The rhubarb went, as it usually does in my kitchen, into a crumble.  There was only just enough fruit to cover the base of the dish, so I ended up letting the crumble topping mix in with it rather than sit on top.  I also varied this crumble a bit by using honey instead of sugar to sweeten the rhubarb (along with a dash of lemon juice – the citrus seems to complement the rhubarb quite well – and a bit of water) and drizzling a bit more on top, as well as using a mixture of plain and self-raising flour (instead of just plain) to make the crumble.  I’m not sure if that pushes it towards cobbler territory, as I can’t remember whether the use of raising agents is the differentiating factor (if there is one) between cobblers and crumbles, but it certainly helped to lighten it a bit, which was quite useful given the higher than usual crumble-to-fruit ratio.

Back in the saddle

For most of the past 3 weeks, my bike has been down for maintenance so I have been having to walk to work. The problem was caused by a hub-related failure of the rear wheel, which necessitated getting a new wheel.  The parts I needed arrived towards the end of last week, but then I was away for the weekend and only got round to fixing it yesterday.

This morning I was enjoying cycling in to work again when I noticed that my rear tyre was looking suspiciously flat.  Since I had only pumped it up yesterday, in the process of changing the wheel, I knew that something was amiss.  I was able to reach the office safely enough on the tyre as it was and resolved to fix it after I’d finished work this afternoon, and before going home.

When I got down to it, I took out the inner tube (which I’ve patched a few times but has held up well for several years) and gave it a quick examination but there were no signs of fresh punctures.  It hadn’t completely deflated, so evidently the puncture was quite a slow one.  Since I had a spare tube with me, I decided to put that on the bike and save further examination of the old tube for later (or possibly just give it an honourable retirement).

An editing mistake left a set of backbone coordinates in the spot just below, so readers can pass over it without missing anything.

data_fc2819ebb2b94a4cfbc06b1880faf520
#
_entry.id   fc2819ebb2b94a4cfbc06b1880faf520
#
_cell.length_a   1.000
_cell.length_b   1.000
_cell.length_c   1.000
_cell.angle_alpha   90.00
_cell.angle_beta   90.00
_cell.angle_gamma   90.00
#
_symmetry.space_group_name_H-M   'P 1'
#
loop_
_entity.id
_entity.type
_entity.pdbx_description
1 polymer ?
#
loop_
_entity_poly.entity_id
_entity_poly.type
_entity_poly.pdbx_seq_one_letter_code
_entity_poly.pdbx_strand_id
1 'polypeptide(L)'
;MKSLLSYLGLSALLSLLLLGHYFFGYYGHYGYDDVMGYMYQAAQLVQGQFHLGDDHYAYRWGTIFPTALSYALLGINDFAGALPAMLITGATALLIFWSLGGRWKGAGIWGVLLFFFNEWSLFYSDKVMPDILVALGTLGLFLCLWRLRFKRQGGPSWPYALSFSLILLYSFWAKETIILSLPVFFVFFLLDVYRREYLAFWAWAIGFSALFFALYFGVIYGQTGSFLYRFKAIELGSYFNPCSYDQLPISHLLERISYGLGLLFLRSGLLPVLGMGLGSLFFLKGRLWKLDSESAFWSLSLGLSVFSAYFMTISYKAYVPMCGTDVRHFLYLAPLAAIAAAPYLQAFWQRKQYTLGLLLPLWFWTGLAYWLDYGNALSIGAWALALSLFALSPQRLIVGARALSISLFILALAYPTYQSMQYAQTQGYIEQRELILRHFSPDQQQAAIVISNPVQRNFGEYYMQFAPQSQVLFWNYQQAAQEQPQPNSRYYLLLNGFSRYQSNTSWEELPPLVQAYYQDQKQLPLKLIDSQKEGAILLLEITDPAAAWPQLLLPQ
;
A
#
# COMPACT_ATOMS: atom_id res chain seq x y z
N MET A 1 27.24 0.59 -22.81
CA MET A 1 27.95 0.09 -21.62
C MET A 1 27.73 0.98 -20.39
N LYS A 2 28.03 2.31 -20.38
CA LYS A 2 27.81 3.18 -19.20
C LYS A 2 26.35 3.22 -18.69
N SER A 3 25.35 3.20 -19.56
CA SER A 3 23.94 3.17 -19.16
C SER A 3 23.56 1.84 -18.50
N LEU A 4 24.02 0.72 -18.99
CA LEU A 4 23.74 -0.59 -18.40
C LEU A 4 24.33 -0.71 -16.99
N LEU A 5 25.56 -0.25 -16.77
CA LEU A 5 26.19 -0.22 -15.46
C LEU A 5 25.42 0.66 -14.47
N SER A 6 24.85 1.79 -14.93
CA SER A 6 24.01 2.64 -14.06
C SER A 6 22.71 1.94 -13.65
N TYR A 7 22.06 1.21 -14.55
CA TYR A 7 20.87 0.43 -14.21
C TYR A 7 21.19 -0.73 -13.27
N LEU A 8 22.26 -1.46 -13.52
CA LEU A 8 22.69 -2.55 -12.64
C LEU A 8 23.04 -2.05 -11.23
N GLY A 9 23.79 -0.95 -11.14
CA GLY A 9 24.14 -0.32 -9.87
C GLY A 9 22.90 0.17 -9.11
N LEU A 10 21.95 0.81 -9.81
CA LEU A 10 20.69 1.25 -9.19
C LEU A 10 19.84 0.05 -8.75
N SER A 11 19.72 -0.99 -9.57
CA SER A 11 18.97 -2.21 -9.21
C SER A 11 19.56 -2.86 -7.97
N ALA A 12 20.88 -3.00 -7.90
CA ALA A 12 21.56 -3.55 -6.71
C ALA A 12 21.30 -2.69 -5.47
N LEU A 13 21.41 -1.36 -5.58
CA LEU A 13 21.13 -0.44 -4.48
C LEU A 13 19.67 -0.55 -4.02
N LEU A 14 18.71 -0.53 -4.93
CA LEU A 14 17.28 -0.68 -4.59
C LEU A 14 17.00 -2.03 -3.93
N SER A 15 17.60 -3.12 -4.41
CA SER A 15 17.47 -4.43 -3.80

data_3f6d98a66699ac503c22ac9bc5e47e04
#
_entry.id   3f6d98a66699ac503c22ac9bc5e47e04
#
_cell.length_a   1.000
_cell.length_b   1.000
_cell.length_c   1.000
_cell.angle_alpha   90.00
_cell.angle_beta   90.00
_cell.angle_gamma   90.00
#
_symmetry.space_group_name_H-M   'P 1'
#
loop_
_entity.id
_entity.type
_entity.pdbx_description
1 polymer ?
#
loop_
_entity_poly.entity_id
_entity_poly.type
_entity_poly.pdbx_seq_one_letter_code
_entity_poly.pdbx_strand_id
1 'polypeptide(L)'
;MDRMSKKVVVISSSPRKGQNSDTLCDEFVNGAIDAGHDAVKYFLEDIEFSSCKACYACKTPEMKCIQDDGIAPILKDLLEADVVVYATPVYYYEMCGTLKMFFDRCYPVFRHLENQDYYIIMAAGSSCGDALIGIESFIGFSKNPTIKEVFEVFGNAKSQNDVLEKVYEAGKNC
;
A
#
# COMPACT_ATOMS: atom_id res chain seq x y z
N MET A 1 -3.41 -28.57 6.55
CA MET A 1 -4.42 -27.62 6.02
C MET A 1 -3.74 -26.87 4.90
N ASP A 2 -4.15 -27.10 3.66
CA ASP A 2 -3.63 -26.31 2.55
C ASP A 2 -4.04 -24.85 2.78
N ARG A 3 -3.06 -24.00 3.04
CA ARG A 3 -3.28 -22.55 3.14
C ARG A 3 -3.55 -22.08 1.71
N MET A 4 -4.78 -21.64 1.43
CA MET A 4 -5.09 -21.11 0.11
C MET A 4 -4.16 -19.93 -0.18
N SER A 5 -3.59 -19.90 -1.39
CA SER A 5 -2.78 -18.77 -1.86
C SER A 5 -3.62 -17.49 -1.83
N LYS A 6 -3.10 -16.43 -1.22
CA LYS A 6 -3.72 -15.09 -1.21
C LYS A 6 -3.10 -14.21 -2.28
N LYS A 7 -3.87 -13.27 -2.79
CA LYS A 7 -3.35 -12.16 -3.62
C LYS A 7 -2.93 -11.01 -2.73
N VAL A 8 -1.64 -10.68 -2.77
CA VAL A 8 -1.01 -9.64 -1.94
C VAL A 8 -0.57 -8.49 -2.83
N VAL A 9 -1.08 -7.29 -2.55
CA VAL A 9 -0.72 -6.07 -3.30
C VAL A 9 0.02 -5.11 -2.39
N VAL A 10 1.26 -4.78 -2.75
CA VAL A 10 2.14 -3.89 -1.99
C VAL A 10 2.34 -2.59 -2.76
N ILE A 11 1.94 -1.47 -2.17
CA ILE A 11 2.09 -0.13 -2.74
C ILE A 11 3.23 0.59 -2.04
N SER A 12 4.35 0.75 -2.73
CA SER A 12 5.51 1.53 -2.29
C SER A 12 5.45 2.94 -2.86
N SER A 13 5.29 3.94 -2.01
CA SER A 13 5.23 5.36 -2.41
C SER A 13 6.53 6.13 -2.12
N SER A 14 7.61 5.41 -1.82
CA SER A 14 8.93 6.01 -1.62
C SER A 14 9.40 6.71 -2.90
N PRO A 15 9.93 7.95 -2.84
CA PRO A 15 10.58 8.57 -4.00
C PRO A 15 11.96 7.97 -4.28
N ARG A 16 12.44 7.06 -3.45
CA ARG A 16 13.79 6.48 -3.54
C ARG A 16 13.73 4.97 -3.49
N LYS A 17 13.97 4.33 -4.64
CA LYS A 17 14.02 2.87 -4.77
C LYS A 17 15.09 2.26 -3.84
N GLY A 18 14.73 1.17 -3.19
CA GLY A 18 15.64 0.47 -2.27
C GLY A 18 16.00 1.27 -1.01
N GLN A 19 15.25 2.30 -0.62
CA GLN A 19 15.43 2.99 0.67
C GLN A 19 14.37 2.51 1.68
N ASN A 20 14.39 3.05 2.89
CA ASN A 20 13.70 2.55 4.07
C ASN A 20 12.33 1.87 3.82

As I was about to put the new tube onto the wheel, I realised that I had forgotten to put rim tape on it and hence the tube problem was probably caused by one or more of the spoke ends making a tiny hole in the tube.   My old wheel, from which I could salvage the rim tape, was at home but fortunately I had some PTFE tape to hand which would work fine for a temporary substitute (and in fact may be just as good long-term as a proper rim tape).

The next problem came when I tried to pump up the tyre and discovered that my pump has sustained some damage and no longer works.  I hadn’t noticed this as for the past few years I’ve been fortunate enough to only need to inflate my tyres when I’ve been at home and able to use my track pump.  The last time I had a tyre go flat while I was on the road, the tube exploded and took a fair chunk of the outer tyre (which was very old and turned out to be somewhat rotten) with it – so I had to push the bike home and didn’t even bother to try to fix it at the roadside.  Therefore, although I’ve been dutifully carrying my small pump with me as part of the basic tool kit I always carry on my bike it’s not actually been working, presumably, for some time.

The upshot of this is that I had to leave my bike at the office and walk home this evening.  Tomorrow, I’ll have to carry my track pump in (it should fit in a rucksack if I let it stick out at the top), pump up my tyre and ride home later.  Needless to say, I have now ordered a new pump to go in my travelling tool kit.

There are two main lessons I’ve learned from today’s exciting adventures.  The first is specifically bike related, which is to remember the rim tape when changing a wheel.  The other lesson is doubtless equally applicable to many other contexts, namely that it’s a good idea to periodically check any tools or supplies that you are relying on for emergency purposes to ensure that they will actually work when they are needed.

Incidentally, in case you’re a long-term reader of this blog (or have browsed through the archives of bike-related posts) and are wondering why I didn’t just use my spare bike while the other one was down for maintenance (which is, after all, the main reason I keep two bikes), it is that I have been unable to get hold of the freewheel tool I need to replace the broken spoke on the back wheel of that bike and therefore it is still out of action.  The problem is that it’s quite an old French bike and uses parts that are no longer standard.  I may have to resort to getting a new wheel for it (fortunately 27″ x 1 1/4″ wheels, while no longer in common use, are still available).